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River-based tourism to boom in Mekong Delta

Update: November, 21/2015 - 10:20
A floating market in Mekong River. Member countries in the Mekong River region including Thailand, Laos, Cambodia, Myanmar and Viet Nam should build up long-term strategies and action plans to boost co-operation of river-based tourism in the future. — Photo vietbao.vn
DA NANG  (VNS) — Member countries in the Mekong River region including Thailand, Laos, Cambodia, Myanmar and Viet Nam should build up long-term strategies and action plans to boost co-operation of river-based tourism in the future.

Harry Hwang, deputy regional director regional programme for Asia and the Pacific of World Tourism Organisation, said at the Mekong River-based Tourism Product Development workshop in Da Nang.

He said the region has identified 14 products and the Mekong-based tourism is a crucial product.

"It has a lot of potential, and each country should do more investment in infrastructure and facilities in matching the service from country to country," Hwang said.

"A series of items including ports, accommodation, navigation, environment and service are needed to be developed each country for the river-based tourism," he said.

A deputy head of Viet Nam National Tourism Administration, Ha Van Sieu, said countries in the Mekong River region need to join hands to smooth the development of river-based tourism.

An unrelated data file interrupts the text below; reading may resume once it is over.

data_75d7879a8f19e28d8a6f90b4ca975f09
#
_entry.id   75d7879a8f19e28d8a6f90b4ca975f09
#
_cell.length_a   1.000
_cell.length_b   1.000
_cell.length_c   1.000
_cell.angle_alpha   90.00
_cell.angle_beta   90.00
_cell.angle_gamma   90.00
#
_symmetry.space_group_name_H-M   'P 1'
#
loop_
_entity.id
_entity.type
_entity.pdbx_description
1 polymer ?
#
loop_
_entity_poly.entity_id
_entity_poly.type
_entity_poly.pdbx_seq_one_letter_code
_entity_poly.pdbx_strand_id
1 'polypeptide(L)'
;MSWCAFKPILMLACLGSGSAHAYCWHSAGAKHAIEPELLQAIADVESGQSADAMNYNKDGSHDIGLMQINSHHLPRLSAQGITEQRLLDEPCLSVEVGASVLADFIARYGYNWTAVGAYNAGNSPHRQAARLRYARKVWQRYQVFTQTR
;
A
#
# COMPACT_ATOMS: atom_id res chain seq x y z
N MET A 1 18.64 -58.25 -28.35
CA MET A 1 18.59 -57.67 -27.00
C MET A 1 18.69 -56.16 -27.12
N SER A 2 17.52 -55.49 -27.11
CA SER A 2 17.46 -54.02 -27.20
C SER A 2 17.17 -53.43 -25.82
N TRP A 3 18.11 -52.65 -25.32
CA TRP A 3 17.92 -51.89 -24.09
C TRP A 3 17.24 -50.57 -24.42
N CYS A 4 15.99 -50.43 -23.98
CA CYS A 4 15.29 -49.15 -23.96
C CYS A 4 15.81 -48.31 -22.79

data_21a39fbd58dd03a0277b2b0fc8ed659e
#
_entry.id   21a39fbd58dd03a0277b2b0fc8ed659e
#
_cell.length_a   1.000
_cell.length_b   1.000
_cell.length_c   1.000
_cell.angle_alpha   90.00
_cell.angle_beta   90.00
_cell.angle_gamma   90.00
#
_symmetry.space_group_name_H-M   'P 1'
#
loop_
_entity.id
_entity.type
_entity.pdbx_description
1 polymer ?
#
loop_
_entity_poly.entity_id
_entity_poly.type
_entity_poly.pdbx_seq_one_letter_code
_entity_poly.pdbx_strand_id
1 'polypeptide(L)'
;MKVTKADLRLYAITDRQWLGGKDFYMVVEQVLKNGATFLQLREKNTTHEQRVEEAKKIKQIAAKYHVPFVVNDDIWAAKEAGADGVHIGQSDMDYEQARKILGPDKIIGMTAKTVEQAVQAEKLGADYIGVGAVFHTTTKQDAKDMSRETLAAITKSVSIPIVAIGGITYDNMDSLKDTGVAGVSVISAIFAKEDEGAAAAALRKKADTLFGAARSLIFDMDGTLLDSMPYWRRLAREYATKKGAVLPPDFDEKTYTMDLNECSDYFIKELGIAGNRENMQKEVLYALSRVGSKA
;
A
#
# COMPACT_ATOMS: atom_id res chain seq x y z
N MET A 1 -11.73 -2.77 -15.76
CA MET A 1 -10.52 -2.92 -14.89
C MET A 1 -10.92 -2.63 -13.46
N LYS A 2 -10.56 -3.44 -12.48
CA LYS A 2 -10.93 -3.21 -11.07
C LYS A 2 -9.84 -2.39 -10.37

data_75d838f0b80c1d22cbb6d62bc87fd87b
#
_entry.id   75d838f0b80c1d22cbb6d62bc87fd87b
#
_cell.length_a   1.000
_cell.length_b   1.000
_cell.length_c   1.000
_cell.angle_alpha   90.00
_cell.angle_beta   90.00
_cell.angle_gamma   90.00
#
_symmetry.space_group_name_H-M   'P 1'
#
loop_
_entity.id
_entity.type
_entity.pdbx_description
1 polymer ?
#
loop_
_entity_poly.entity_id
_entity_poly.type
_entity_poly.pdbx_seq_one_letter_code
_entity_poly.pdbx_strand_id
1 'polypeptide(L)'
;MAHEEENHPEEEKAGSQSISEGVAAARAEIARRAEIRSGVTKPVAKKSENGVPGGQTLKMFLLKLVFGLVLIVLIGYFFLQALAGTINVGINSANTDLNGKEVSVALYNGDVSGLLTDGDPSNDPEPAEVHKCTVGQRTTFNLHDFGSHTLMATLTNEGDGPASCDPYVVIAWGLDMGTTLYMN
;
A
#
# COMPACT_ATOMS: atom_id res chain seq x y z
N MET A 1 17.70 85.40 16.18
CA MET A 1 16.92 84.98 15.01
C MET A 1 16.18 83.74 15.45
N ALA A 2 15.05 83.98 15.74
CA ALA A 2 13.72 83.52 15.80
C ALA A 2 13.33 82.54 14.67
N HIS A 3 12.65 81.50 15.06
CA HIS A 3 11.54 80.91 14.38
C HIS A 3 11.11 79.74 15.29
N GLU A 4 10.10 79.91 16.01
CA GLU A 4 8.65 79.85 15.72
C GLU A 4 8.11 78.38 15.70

He said the river-based tourism connection among countries has seen operations among travel agencies.

He said an ASEAN ministerial meeting next January would dismantle barriers for the river tour service to boom.

Peter Simon, consultant of the United Nations World Tourism Organisation (UNWTO), presented the Strategy and Action Plan of the Mekong River-based Tourism Product Development at the workshop, saying that it would be a super product.

He said the Mekong River-based Tourism Product means many things including historical and religious sites, bird and dolphin watching, trekking, ethnic village visit, community-based tourism, day and night cruise, kayaking, fishing, cycling and camping.

He said countries in the Greater Mekong Sub-region face various challenges in developing river tourism.

"There will be different factors that affecting tourists use of rivers in the region including political, management, biological, recreational use, transportation, accommodation, environment, and industrial," Simon said.

"The region could host three or four day international cruises from Cambodia and Laos to Viet Nam via HCM City. Cruises could dock at HCM City's ports to cruise the Mekong one day," he said.

"Viet Nam's government has invested much for the river tourism service. My Tho in Tien Giang and Vinh Xuong Check-out on the river tour was a success story," he said.

He said westerners prefer camping, trekking and cycling along the Mekong, but such services have yet to be seen in the region.

He said a section from the border of China to Laos has amazing scenery.

Simon also warned of challenges that regional countries should be aware of the future of river-based tourism development.

He said there are 41 ports and landings along the river, but it needs standard ports, visitor information centres, embankment and dismemberment facilities.

"First aid medical clinic with trained staffs, rescue boats, fueling facilities, road access to neighbouring tourism infrastructure, public toilet facilities that meet ASEAN standards, restaurants with international food safety and hygiene standards must be created," he detailed.

He also reminded about garbage disposal as garbage could be seen everywhere as well as navigation aids. — VNS


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